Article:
The Rochester Public Market is much more than a place to buy tomatoes the size of softballs; it's the social and cultural heart of the city. On a single Saturday in peak season, the market may get 25,000 to 35,000 visitors.
New programs and an $8.2 million renovation project will guarantee that the Public Market stays vital for years to come, says market manager James Farr.
The main purpose of the renovation project is to replace the winter shed — which houses the indoor vendors — and the restaurant kiosks adjacent to it.
The shed desperately needs updating, Farr says.
"It was never outfitted with drains and water and proper electric. It was all cobbled together," he says. "And it was built in kind of a 70's heavy-concrete style that was kind of foreboding; it didn't invite people in there. The new building is going to be a 20-foot-high glass front with a Public Market sign, and you'll be able to see in and see activity."
The old shed had 56 vendor slots, while the new shed will have 64. But half of the new slots will be twice as large, so it adds up to about 40 percent more rentable space, Farr says.
"We already have enough interest so that we're already having to be selective about who the new vendors are," he says. The first priority is to make sure that the current vendors get space, Farr says.
The larger spaces could be used for food preparation, a nutrition education center, and cooking classes, or as a kitchen for cooking demonstrations. And many of the winter-shed vendors are talking about adding products and being open more days as a result of the project, Farr says.
"So that's part of our hope, that there's going to be more to complement the shops and other things that have developed around the market," he says.
The area around the Public Market has gotten a lot of attention in recent years. The neighborhood, Marketview Heights, was singled out by the City of Rochester as a Focused Investment area, for example. And the Rochester-Monroe County Anti-Poverty Initiative selected Marketview and two additional neighborhoods as pilots for its initial programs.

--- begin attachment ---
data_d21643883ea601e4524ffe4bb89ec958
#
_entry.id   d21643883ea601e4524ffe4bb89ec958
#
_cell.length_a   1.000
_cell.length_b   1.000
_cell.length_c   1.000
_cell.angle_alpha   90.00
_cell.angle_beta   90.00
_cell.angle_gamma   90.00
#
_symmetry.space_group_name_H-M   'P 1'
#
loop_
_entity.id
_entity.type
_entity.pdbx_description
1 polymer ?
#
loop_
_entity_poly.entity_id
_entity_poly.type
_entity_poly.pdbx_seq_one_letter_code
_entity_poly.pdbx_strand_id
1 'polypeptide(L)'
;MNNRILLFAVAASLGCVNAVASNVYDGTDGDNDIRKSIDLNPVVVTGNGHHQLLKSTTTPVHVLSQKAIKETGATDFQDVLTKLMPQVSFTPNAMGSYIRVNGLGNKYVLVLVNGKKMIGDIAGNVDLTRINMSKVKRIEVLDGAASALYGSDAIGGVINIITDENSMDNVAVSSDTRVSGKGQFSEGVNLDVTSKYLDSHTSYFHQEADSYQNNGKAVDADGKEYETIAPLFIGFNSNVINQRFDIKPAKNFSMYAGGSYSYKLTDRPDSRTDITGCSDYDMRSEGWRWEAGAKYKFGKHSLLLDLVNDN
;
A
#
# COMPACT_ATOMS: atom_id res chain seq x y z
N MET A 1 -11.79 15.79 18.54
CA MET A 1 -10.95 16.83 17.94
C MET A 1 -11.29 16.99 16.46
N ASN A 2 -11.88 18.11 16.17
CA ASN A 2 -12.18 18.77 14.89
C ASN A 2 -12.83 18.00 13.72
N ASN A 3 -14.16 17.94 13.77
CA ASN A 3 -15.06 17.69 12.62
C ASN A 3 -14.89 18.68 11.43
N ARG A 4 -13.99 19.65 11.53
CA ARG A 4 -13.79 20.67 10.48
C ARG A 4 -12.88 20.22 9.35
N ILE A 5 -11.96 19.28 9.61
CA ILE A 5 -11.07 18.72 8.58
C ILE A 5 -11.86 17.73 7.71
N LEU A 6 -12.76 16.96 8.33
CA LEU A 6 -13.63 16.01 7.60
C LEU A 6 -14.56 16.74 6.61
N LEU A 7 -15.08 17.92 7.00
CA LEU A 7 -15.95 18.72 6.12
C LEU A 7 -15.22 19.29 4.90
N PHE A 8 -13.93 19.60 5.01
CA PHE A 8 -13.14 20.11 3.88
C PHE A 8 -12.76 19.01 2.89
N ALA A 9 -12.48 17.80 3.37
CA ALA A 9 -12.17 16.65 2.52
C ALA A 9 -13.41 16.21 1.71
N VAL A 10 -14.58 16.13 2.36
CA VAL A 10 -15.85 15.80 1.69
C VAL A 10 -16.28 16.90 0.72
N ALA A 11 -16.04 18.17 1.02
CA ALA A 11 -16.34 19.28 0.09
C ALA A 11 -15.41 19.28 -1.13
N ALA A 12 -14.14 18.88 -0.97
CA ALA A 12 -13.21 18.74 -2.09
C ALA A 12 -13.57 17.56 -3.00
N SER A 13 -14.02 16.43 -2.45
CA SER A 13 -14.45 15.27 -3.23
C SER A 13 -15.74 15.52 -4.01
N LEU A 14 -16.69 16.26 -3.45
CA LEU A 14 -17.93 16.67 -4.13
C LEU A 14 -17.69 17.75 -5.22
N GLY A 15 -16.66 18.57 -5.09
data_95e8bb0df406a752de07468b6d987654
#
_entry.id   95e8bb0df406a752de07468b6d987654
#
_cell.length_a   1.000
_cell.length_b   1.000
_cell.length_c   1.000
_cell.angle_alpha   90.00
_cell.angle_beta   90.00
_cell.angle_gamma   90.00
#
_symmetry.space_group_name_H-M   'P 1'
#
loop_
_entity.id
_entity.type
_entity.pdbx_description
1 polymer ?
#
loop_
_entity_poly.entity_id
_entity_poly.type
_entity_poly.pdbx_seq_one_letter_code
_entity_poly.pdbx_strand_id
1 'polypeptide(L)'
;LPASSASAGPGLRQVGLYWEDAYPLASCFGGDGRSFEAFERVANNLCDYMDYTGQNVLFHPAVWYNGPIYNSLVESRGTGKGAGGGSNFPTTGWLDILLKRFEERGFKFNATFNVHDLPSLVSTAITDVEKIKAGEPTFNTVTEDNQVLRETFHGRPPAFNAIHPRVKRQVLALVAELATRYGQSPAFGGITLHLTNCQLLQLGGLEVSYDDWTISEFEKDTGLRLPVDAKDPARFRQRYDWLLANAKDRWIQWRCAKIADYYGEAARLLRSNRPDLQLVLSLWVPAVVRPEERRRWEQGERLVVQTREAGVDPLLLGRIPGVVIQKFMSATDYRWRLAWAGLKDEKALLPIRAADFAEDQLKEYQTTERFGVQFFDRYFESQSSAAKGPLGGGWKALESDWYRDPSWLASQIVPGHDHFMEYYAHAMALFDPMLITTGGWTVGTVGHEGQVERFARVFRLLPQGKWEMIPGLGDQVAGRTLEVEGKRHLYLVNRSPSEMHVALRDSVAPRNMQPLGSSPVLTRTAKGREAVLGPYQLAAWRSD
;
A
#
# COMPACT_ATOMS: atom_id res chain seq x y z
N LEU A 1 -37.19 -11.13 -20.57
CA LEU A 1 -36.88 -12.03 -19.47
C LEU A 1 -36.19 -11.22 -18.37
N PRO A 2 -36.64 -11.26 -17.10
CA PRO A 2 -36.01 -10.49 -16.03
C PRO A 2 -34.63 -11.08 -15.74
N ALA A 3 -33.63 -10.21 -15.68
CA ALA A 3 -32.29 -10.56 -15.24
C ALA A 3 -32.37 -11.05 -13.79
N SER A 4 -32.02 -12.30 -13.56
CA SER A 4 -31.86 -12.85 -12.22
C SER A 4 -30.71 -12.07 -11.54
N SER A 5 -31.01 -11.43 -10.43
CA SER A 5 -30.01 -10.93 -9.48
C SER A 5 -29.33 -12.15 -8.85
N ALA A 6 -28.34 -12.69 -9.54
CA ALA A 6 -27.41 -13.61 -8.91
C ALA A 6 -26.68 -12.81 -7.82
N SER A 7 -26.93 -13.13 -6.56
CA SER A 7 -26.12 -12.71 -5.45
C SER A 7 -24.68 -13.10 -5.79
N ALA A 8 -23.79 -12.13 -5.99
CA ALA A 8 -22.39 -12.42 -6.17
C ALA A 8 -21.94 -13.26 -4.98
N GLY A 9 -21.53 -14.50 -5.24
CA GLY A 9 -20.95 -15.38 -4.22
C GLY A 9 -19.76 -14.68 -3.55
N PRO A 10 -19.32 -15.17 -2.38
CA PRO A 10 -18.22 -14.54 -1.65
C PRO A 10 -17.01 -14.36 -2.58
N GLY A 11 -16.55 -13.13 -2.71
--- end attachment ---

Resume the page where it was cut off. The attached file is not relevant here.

"There's a bunch of things going on, and I think that this neighborhood, like many, is just on that tipping point of becoming a really vital neighborhood again," Farr says. "And it is a vital neighborhood – but really fulfilling its full potential."
More than $15 million has been invested on Railroad Street leading up to the Public Market in the last several years, he says, citing the Station 55 lofts, Black Button Distilling, and Rohrbach beer hall, as examples.
Winter-shed vendors will be able to sell their goods outside in fair weather once the renovation is completed, because parking will be prohibited in front of the building. That will also make the area more pedestrian-friendly, Farr says.
The renovation project started in April, and the winter-shed vendors moved to a temporarily enclosed new shed at the market about a month ago. The new shelter will remain after the new winter shed opens, but it won't be enclosed.
The 46 slots that will be in the new outdoor shelter will allow the market to add vendors, bring some of the vendors in nontraditional spaces into a shelter, and create more parking.
"We're always fighting between maximizing vending spots and trying to maximize parking, but it's still a challenge," Farr says.
About 1,000 parking spots have been added over the last decade, he says.
The food-stand vendors that flanked the indoor shed are operating out of repurposed shipping containers in a temporary location on the west end of the market near the Union Street entrance. They will stay in the containers permanently, which will eventually be relocated to the vendors' original spots.
The renovation is ahead of schedule and should be completed by late spring or early summer 2017, Farr says. The project is funded by a combination of state and city money and bonds.
But the Public Market is about more than vendors. It's also a prime site for socializing, agitating, and politicking — Hillary Clinton, former New York governor Nelson Rockefeller, and Bobby Kennedy all pressed the flesh there.
The market keeps expanding its roster of programs and services to keep the public engaged. It held a Halloween event for the first time this year, recently started a bike-reward program to encourage more people to cycle to the site, and ran a summer shuttle service to and from the East End parking garage.
(The shuttle didn't get a lot of use, though: it averaged about 25 to 30 people a week. The market thought that people who come to the Public Market for the social element and not for heavy-duty shopping might use the shuttle, but it's difficult to convince people to give up their cars, Farr says. The market will re-evaluate the shuttle service in the spring, he says.)
"We have to make sure we keep reinventing ourselves and differentiating ourselves, because if you just want to go get corn and tomatoes, you can go anywhere," Farr says.
Eventually, Farr says he'd like to see another storefront in the market. The original plan was to do that right after the current project, but customers, vendors, and market workers need a break from construction, he says.
"We get a lot of requests for 500- to 1,000-square-foot buildings," Farr says. "We'd like to look at that possibility in the front parking lot," but that's a little ways off.